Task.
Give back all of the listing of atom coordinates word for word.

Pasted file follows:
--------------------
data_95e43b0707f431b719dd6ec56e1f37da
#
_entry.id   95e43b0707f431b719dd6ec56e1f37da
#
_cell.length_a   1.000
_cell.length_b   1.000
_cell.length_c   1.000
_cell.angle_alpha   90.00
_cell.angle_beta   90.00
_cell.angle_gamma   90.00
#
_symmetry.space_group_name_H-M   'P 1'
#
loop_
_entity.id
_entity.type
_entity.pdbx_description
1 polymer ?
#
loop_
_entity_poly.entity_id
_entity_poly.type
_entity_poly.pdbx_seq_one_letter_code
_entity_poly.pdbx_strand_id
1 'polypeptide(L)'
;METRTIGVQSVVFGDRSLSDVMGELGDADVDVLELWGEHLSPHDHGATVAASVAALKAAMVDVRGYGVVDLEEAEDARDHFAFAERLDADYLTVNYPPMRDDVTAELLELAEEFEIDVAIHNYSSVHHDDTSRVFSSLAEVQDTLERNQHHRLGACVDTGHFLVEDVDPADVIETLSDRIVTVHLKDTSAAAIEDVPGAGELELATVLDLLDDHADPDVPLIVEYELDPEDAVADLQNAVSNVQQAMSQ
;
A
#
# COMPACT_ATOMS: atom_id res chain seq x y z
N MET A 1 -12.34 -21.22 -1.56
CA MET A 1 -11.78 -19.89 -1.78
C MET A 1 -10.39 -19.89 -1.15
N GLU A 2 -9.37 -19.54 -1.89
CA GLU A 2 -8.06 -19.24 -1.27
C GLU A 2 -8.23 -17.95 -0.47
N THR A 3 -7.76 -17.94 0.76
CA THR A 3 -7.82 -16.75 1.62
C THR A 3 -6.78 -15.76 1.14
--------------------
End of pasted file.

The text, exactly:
data_95e43b0707f431b719dd6ec56e1f37da
#
_entry.id   95e43b0707f431b719dd6ec56e1f37da
#
_cell.length_a   1.000
_cell.length_b   1.000
_cell.length_c   1.000
_cell.angle_alpha   90.00
_cell.angle_beta   90.00
_cell.angle_gamma   90.00
#
_symmetry.space_group_name_H-M   'P 1'
#
loop_
_entity.id
_entity.type
_entity.pdbx_description
1 polymer ?
#
loop_
_entity_poly.entity_id
_entity_poly.type
_entity_poly.pdbx_seq_one_letter_code
_entity_poly.pdbx_strand_id
1 'polypeptide(L)'
;METRTIGVQSVVFGDRSLSDVMGELGDADVDVLELWGEHLSPHDHGATVAASVAALKAAMVDVRGYGVVDLEEAEDARDHFAFAERLDADYLTVNYPPMRDDVTAELLELAEEFEIDVAIHNYSSVHHDDTSRVFSSLAEVQDTLERNQHHRLGACVDTGHFLVEDVDPADVIETLSDRIVTVHLKDTSAAAIEDVPGAGELELATVLDLLDDHADPDVPLIVEYELDPEDAVADLQNAVSNVQQAMSQ
;
A
#
# COMPACT_ATOMS: atom_id res chain seq x y z
N MET A 1 -12.34 -21.22 -1.56
CA MET A 1 -11.78 -19.89 -1.78
C MET A 1 -10.39 -19.89 -1.15
N GLU A 2 -9.37 -19.54 -1.89
CA GLU A 2 -8.06 -19.24 -1.27
C GLU A 2 -8.23 -17.95 -0.47
N THR A 3 -7.76 -17.94 0.76
CA THR A 3 -7.82 -16.75 1.62
C THR A 3 -6.78 -15.76 1.14